Lead by example, forget about the credit…

We’re all well aware that labor intense records management projects, those in which repetitive, mundane grunt work is required, are avoided like the plague by employees and management alike. When a project does happen to spark interest and garner support, once it moves past the planning stages it can begin to feel like nobody on the team wants to be bothered with the actual logistics. Suddenly everybody is a “thought leader” and “focused on strategy” and that’s okay… but maybe that’s where some of our productivity issues actually originate. 

Ironically, what can emerge from these projects are new leaders, because these are also opportunities for individuals willing to actually roll up their sleeves. These are people who drive initiatives and projects forward because they’re more interested in getting the job done and learning something than getting (or taking) the credit.

It’s amazing what you can accomplish with pride and unselfishness—where you have people who don’t care who gets the credit. – Harry Truman

As knowledge workers we are supposed to naturally evolve and graduate into more sophisticated roles but more and more of us are also becoming out of touch with basic business operations, assuming technology will ultimately address all of the tedious processes we’re responsible for.  Many employees, even in the public sector, have simply become used to expecting management to throw more money at the problem or to bring in consultants (who will probably just hire temps) to catch everybody up… instead of addressing the real issues. Perhaps, it’s as John Steinbeck once remarked, that we’re all “temporarily embarrassed millionaires,” and that in the same vein, by performing grunt work, we are negatively impacting the way we’re viewed by both our superiors and those who report to us. That may be partly true. As Records and Information Management leaders and executives we don’t want to take a step backward, but there is a lot to be said for staying familiar with, remaining involved in and practicing the discipline which you claim to have expertise.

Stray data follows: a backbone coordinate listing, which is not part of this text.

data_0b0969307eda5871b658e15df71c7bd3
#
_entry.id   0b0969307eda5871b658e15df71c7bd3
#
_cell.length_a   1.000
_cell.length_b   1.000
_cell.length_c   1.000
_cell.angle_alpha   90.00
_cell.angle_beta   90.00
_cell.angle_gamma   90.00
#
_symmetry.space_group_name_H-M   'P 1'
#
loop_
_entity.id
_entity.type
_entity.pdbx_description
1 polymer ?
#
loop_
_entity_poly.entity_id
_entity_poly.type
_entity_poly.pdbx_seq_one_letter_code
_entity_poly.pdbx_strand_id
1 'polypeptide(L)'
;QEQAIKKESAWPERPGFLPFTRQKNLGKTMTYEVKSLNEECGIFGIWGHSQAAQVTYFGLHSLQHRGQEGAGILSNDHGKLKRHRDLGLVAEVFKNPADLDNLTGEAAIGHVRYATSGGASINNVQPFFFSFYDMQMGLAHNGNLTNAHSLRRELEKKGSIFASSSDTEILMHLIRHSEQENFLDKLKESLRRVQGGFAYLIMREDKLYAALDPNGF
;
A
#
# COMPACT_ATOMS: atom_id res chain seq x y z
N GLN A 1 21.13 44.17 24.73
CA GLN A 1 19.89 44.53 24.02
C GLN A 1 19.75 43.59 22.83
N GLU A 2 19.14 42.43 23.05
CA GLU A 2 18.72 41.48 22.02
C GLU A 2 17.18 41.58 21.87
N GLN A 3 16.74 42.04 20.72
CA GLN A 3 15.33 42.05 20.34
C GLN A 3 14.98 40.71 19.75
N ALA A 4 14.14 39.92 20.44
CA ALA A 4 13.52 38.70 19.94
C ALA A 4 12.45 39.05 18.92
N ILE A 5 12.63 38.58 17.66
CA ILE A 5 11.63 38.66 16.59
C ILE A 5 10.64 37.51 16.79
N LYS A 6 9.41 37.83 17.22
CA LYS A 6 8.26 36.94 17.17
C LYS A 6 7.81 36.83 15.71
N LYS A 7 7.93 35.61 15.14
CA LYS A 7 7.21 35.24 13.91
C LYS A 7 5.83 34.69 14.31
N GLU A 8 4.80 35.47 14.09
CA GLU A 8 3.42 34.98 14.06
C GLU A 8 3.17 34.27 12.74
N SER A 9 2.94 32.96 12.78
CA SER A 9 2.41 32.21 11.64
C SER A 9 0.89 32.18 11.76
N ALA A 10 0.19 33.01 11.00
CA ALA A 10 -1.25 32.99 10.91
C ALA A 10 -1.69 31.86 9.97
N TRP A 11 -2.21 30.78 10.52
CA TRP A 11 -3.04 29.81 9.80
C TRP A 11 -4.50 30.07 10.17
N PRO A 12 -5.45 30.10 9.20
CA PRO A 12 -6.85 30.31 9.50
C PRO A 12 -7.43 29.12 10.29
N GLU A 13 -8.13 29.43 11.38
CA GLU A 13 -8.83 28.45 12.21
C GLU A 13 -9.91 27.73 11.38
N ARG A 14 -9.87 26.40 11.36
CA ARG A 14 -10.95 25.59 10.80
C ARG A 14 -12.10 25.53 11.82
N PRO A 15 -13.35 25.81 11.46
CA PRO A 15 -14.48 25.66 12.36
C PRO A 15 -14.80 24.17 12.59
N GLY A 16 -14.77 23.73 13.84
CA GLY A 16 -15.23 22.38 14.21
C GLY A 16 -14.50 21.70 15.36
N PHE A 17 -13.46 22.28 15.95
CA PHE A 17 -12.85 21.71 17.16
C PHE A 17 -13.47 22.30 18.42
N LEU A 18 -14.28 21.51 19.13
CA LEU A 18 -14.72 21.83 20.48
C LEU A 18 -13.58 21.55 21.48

There is a lot to be said for staying familiar with, remaining involved in and practicing the discipline which you claim to have expertise.

As a Certified Records Manager and an Information Governance Professional, I have worn a number of hats in my career, from file clerk to analyst to program director to marketing brochure stand-in. The reason I think I’ve been successful in each of these roles is because while I don’t say yes to everything, I don’t say no either, even if I consider the task below my pay grade.  If I can learn something from a particular job, even if it is tragically boring, I’m going to do it and be better off for it.  If rolling up my sleeves and going through old boxes is going to help to quickly gain the respect of those I’m training and supervising, I’ll certainly sacrifice a little of my time for that, leading with instruction and by example.

You can apply this age old technique to almost any project, no matter how physical or technical. We can’t forget our main roles and responsibilities as managers, directors, and VP’s… but the only way to maintain familiarity with our profession is to see our knowledge applied firsthand, in context. As Records and Information Managers sometimes we need to be guiding policies from 10,000 feet and sometimes we need to take more granular perspectives.

We need to remain familiar with the problems we’re facing, intimately, so that our ideas stay fresh, so that we remember the principles that have worked for us, so that we get our teams to the finish line.

If you want to implement SharePoint but you’re not getting much help from IT then pick up a book and learn how to build your own portals, sites and libraries. Bring something to the table! If you can’t get any of your department heads to make decisions on purging data, get more details and come back with the accuracy and confidence in you that they need to say “Yes, get rid of it!” One of the great perks of our careers is that the evolving nature of information requires us to stay current on best practices, to build on our skill sets and keep learning. That only happens when you dedicate time to having hands-on experience in the field, not just in the boardroom and not just behind your computer screen.

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